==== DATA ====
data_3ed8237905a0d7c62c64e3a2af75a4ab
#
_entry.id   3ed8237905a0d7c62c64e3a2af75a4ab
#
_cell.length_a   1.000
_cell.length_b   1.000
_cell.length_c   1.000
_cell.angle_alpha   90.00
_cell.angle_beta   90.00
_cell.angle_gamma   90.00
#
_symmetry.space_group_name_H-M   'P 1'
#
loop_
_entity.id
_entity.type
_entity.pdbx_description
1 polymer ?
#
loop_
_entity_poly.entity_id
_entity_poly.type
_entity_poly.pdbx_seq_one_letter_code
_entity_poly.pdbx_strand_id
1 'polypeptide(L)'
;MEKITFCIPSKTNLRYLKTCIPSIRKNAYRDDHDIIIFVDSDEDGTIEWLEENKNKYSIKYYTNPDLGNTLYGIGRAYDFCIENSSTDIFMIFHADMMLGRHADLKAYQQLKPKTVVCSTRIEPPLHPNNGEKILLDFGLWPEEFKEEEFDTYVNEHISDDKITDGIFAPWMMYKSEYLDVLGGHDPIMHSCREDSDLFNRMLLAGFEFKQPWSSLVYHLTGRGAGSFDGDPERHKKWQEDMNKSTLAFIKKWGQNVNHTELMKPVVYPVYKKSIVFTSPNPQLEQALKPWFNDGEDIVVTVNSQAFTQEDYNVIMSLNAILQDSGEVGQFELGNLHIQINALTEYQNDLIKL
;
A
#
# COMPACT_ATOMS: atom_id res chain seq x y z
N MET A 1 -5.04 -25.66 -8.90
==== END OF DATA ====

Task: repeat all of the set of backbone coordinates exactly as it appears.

data_3ed8237905a0d7c62c64e3a2af75a4ab
#
_entry.id   3ed8237905a0d7c62c64e3a2af75a4ab
#
_cell.length_a   1.000
_cell.length_b   1.000
_cell.length_c   1.000
_cell.angle_alpha   90.00
_cell.angle_beta   90.00
_cell.angle_gamma   90.00
#
_symmetry.space_group_name_H-M   'P 1'
#
loop_
_entity.id
_entity.type
_entity.pdbx_description
1 polymer ?
#
loop_
_entity_poly.entity_id
_entity_poly.type
_entity_poly.pdbx_seq_one_letter_code
_entity_poly.pdbx_strand_id
1 'polypeptide(L)'
;MEKITFCIPSKTNLRYLKTCIPSIRKNAYRDDHDIIIFVDSDEDGTIEWLEENKNKYSIKYYTNPDLGNTLYGIGRAYDFCIENSSTDIFMIFHADMMLGRHADLKAYQQLKPKTVVCSTRIEPPLHPNNGEKILLDFGLWPEEFKEEEFDTYVNEHISDDKITDGIFAPWMMYKSEYLDVLGGHDPIMHSCREDSDLFNRMLLAGFEFKQPWSSLVYHLTGRGAGSFDGDPERHKKWQEDMNKSTLAFIKKWGQNVNHTELMKPVVYPVYKKSIVFTSPNPQLEQALKPWFNDGEDIVVTVNSQAFTQEDYNVIMSLNAILQDSGEVGQFELGNLHIQINALTEYQNDLIKL
;
A
#
# COMPACT_ATOMS: atom_id res chain seq x y z
N MET A 1 -5.04 -25.66 -8.90